Fat suppression optimization Upper window: real spectra showing water signal and residual fat.
Lower window: zoomed modulus spectra showing that spectrum 3 has least residual fat (see markers).
Fat suppression optimization
Upper window: real spectra showing water signal and residual fat. Lower window: zoomed modulus spectra showing that spectrum 3 has least residual fat (see markers).

Tip 6b: Water suppression

Water suppression is most easily performed with a basing pulse. Additional gradients and inversion pulses are added to the volume selection sequence, to suppress the signal of water. Use of the basing pulse is only possible in scans with long TE (>  +/- 100ms).

 

The suppression frequency is set to the water frequency, the suppression window determines the bandwidth of the inversion pulse and thus the bandwidth of frequencies that are suppressed.

The gradient strength and duration can be chosen. Higher strength and/or longer duration lead to more complete water suppression, but also require more time, and thus longer TE.

 

Additional water suppression can be performed by using spectral selective excitation or inversion, but both methods require optimization. Combination of two optimization steps, for both fat and water suppression, requires some skills in setting up the protocol parameters:

  • timing of the various inversion and excitation pulses can be critical. In general, shorter time is required if suppression window is enlarged.
  • Maximum allowed water suppression window is quite large, as the closest metabolite of interest is located at 3.2 ppm. Signals at ppm>3.6-3.7 can be suppressed.
  • The suppression frequency can be shifted if a larger window is required.

 

During optimization of the suppression angle it can be seen that the main portion of the water signal is suppressed by the excitation prepulse and that the remainder of the water signal is suppressed by the basing pulse.

 

Suppression parameters If water and fat suppression are combined, the required suppression windows are usually large. The suppression frequency is shifted to avoid suppression of the metabolites.Water suppression optimization Both time-domain signals and resulting spectra. Combination of exc. and basing leads to good water suppression in spectrum 4 and higher.
Suppression parameters
Water suppression optimization
If water and fat suppression are combined, the required suppression windows are usually large. The suppression frequency is shifted to avoid suppression of the metabolites.
Both time-domain signals and resulting spectra. Combination of exc. and basing leads to good water suppression in spectrum 4 and higher.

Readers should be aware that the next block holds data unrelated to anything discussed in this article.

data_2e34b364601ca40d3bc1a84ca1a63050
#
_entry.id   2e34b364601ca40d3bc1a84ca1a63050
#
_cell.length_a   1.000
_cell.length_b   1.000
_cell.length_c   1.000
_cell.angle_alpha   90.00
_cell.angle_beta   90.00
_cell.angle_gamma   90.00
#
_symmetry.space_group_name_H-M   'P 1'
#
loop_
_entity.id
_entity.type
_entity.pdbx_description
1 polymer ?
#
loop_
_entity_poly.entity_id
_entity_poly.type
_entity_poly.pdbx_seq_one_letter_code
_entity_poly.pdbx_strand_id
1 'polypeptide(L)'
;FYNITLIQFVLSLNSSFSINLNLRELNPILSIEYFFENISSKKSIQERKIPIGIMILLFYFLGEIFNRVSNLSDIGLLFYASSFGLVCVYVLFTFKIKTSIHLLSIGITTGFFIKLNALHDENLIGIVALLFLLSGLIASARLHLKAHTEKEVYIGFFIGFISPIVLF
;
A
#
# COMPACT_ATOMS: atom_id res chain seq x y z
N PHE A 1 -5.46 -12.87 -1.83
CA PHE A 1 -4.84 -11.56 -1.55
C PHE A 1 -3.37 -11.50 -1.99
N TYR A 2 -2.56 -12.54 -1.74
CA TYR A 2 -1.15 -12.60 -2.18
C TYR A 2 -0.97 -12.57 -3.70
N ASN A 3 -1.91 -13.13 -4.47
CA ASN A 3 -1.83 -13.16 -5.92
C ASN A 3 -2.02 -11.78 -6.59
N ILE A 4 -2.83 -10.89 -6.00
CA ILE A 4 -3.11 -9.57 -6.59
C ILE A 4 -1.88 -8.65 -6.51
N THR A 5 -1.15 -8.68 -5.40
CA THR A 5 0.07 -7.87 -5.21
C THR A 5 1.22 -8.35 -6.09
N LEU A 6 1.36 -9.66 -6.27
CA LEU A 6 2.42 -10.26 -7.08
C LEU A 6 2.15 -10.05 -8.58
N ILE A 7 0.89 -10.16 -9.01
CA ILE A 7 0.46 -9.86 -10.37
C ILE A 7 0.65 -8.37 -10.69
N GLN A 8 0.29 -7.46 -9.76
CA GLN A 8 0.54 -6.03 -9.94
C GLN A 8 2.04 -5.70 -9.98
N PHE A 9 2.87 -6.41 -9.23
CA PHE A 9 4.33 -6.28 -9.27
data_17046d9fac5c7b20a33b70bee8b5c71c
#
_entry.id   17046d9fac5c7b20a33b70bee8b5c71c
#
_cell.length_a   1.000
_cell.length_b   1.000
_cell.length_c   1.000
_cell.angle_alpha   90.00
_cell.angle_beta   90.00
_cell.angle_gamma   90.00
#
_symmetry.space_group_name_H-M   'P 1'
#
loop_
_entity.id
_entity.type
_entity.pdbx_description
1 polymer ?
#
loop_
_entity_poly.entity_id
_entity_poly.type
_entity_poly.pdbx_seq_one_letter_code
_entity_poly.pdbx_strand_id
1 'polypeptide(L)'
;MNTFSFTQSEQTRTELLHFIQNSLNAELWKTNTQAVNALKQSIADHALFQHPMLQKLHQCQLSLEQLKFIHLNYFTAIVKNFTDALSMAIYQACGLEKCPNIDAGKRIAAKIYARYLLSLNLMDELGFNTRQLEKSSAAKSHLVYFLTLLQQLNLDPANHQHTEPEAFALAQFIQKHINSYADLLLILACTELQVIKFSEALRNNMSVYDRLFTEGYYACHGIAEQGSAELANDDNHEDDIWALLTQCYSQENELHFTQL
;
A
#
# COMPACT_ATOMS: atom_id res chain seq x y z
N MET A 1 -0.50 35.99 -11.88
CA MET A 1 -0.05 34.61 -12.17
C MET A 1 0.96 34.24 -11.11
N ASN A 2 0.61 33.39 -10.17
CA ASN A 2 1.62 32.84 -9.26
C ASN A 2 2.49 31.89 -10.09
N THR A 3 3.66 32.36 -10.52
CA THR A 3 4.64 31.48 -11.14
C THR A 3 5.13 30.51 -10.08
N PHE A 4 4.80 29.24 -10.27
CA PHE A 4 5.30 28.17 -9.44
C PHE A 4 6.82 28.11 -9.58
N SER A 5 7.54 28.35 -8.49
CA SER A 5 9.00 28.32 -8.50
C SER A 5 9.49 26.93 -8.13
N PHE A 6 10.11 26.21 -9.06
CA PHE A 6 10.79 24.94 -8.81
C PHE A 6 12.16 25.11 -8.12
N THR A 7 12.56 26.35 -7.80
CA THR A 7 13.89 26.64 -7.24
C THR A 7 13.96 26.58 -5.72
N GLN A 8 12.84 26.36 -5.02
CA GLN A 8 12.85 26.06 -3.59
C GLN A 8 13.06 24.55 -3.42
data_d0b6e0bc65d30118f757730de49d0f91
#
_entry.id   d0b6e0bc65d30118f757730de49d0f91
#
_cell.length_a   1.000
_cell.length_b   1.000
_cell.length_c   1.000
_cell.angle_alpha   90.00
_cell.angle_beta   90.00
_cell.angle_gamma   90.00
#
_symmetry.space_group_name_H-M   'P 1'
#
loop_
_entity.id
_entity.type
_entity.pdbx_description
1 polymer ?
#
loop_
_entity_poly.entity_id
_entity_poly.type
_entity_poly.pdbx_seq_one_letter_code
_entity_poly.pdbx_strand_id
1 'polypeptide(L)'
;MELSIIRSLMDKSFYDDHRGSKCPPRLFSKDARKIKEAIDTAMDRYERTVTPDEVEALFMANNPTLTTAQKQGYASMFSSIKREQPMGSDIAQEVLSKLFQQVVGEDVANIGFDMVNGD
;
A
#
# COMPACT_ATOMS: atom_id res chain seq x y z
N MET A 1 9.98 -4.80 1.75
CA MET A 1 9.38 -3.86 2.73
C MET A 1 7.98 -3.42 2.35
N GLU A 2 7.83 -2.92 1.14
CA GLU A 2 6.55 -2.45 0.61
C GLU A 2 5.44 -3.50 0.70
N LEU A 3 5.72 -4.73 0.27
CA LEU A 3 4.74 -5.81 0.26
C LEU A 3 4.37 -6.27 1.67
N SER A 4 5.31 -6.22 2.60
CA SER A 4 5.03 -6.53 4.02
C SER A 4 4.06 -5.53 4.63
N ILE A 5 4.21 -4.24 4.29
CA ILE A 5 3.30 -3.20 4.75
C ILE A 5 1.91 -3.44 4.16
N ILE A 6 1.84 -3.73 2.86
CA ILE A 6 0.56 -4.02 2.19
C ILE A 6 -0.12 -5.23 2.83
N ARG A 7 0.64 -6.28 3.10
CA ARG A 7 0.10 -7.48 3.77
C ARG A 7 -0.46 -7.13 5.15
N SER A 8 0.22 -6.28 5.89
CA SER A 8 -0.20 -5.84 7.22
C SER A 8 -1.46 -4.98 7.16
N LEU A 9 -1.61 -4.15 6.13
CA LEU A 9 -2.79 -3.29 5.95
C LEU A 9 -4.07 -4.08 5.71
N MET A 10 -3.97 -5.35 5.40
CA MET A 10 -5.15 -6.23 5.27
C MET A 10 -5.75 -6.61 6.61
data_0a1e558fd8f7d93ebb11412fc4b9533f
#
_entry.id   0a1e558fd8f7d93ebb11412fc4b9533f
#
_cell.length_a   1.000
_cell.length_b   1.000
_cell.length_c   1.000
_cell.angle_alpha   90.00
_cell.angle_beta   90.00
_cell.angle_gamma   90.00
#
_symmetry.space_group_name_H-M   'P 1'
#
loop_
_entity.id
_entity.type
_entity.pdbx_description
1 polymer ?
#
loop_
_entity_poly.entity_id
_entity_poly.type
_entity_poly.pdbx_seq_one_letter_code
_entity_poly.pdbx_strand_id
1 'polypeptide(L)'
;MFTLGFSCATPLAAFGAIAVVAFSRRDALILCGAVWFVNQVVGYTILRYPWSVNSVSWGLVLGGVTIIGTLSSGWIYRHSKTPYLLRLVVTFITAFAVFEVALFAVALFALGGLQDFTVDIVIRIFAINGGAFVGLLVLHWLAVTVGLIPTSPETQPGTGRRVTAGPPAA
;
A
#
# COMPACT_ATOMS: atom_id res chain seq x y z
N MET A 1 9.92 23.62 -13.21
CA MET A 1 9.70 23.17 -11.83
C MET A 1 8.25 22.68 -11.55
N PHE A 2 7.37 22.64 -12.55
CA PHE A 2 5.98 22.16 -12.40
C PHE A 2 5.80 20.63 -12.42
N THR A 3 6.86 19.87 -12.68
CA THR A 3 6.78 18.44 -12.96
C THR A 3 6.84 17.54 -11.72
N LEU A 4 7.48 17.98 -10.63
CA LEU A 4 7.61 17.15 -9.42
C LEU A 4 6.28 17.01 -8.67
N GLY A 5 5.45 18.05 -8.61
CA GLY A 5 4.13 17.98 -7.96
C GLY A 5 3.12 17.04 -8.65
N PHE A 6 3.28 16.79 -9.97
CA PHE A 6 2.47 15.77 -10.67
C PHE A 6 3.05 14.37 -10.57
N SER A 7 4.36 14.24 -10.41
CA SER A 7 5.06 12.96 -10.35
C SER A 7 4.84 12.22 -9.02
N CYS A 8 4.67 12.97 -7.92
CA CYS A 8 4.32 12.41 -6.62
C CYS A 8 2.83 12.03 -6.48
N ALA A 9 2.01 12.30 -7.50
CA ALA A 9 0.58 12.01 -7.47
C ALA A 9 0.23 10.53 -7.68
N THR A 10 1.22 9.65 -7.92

Tip 7: Repetition time and echo time

The repetition time should be long enough to allow good T1-relaxation of the metabolite signals for optimal signal-to-noise ratio. T1-relaxation constants of the metabolites are long, and very long TR would be needed for complete relaxation. This will lead to unacceptable long scan times.

Therefore, the TR should be chosen such that a good compromise between scan time and signal-to-noise ratio is found: 1200 - 1500 ms.

The last bit of T1-relaxation is slow, and gain in signal by increasing the TR is not very noticeable anymore. Signal is better increased by increasing the number of measurements.

 

The echo time must be chosen such that citrate signal is best detected. Citrate is a strongly coupled system, and its signal splits into a quartet. The complex J-coupling evolves such that citrate is best detected at TE = 120 - 130 ms at 1.5T and TE = 100 - 107 ms at 3.0T (citrate signal has negative sign at 100 - 107 ms).

Effect of TR on SNR Upper spectrum: TR 1500 ms, relative SNR citrate 30. Lower spectrum: TR 1200 ms, relative SNR citrate 24. Signal increases almost linearly with TR, since TR is relatively short in relation to T1-relaxation time.3.0T evolution of citrate signal Three spectra, acquired with TE 100, 107 and 110 ms. 
Complex coupling is clearly seen. The citrate signal is best detected at 100-107 ms.3.0T evolution of citrate signal Three spectra, acquired with TE 120, 140 and 263 ms. 
Complex coupling is clearly seen. The citrate signal is also well defined at 263 ms, but SNR will be lower due to T2-decay.
Effect of TR on SNR
3.0T evolution of citrate signal
3.0T evolution of citrate signal
Upper spectrum: TR 1500 ms, relative SNR citrate 30. Lower spectrum: TR 1200 ms, relative SNR citrate 24. Signal increases almost linearly with TR, since TR is relatively short in relation to T1-relaxation time.
Three spectra, acquired with TE 100, 107 and 110 ms. Complex coupling is clearly seen. The citrate signal is best detected at 100-107 ms.
Three spectra, acquired with TE 120, 140 and 263 ms. Complex coupling is clearly seen. The citrate signal is also well defined at 263 ms, but SNR will be lower due to T2-decay.

Tip 8: Number of measurements